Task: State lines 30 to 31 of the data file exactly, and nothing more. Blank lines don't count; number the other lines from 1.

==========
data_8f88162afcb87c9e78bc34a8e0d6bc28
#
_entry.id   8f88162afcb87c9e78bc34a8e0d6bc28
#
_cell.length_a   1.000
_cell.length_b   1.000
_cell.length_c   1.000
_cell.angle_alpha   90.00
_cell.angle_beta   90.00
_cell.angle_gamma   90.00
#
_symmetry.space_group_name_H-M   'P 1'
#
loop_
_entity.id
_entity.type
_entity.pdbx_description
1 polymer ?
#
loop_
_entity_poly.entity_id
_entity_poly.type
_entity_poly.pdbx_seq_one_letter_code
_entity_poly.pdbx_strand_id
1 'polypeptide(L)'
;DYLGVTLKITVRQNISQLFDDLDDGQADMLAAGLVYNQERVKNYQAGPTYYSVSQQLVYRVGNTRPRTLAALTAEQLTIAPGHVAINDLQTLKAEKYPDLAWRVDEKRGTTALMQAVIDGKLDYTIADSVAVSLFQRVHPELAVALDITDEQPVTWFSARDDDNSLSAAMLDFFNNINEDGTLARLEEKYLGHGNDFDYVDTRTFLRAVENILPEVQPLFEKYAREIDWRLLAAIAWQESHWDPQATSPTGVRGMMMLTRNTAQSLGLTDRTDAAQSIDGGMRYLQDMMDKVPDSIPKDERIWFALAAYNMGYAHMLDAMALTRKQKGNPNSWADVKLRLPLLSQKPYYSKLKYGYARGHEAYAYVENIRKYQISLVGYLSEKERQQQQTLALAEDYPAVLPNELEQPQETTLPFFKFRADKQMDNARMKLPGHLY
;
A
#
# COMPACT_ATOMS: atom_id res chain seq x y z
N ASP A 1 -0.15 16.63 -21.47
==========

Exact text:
# COMPACT_ATOMS: atom_id res chain seq x y z
N ASP A 1 -0.15 16.63 -21.47